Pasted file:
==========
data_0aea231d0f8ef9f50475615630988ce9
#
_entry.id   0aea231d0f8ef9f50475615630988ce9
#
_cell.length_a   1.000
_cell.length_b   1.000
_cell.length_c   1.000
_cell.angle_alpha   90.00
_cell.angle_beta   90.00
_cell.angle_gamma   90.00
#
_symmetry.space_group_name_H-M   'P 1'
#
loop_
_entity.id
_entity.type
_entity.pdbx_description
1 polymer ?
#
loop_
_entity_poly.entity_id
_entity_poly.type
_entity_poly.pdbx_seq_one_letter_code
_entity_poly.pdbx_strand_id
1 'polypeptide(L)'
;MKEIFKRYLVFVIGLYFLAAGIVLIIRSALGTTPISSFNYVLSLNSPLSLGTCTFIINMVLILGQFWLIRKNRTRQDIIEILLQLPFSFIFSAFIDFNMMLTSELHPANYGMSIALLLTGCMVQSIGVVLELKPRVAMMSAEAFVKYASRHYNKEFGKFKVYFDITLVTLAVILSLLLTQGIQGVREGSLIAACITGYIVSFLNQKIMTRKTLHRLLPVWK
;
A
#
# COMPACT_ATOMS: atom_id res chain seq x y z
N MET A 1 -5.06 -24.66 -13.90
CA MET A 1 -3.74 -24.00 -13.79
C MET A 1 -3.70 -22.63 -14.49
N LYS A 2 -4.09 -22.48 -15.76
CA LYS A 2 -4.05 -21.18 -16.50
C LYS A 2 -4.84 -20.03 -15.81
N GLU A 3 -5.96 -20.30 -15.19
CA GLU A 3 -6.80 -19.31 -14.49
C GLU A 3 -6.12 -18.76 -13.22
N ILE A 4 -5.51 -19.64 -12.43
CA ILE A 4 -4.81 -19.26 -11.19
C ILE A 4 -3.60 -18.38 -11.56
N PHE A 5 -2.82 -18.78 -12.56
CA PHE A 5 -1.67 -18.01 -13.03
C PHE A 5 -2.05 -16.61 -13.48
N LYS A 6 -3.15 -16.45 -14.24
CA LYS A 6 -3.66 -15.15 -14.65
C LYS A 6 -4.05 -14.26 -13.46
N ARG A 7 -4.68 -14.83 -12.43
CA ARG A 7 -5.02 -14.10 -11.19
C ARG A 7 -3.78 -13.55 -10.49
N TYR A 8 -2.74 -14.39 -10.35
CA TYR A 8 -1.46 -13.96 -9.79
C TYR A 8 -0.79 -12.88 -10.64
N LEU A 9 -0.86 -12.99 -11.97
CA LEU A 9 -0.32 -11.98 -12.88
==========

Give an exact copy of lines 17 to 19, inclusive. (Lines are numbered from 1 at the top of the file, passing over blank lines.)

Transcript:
_entity.pdbx_description
1 polymer ?
#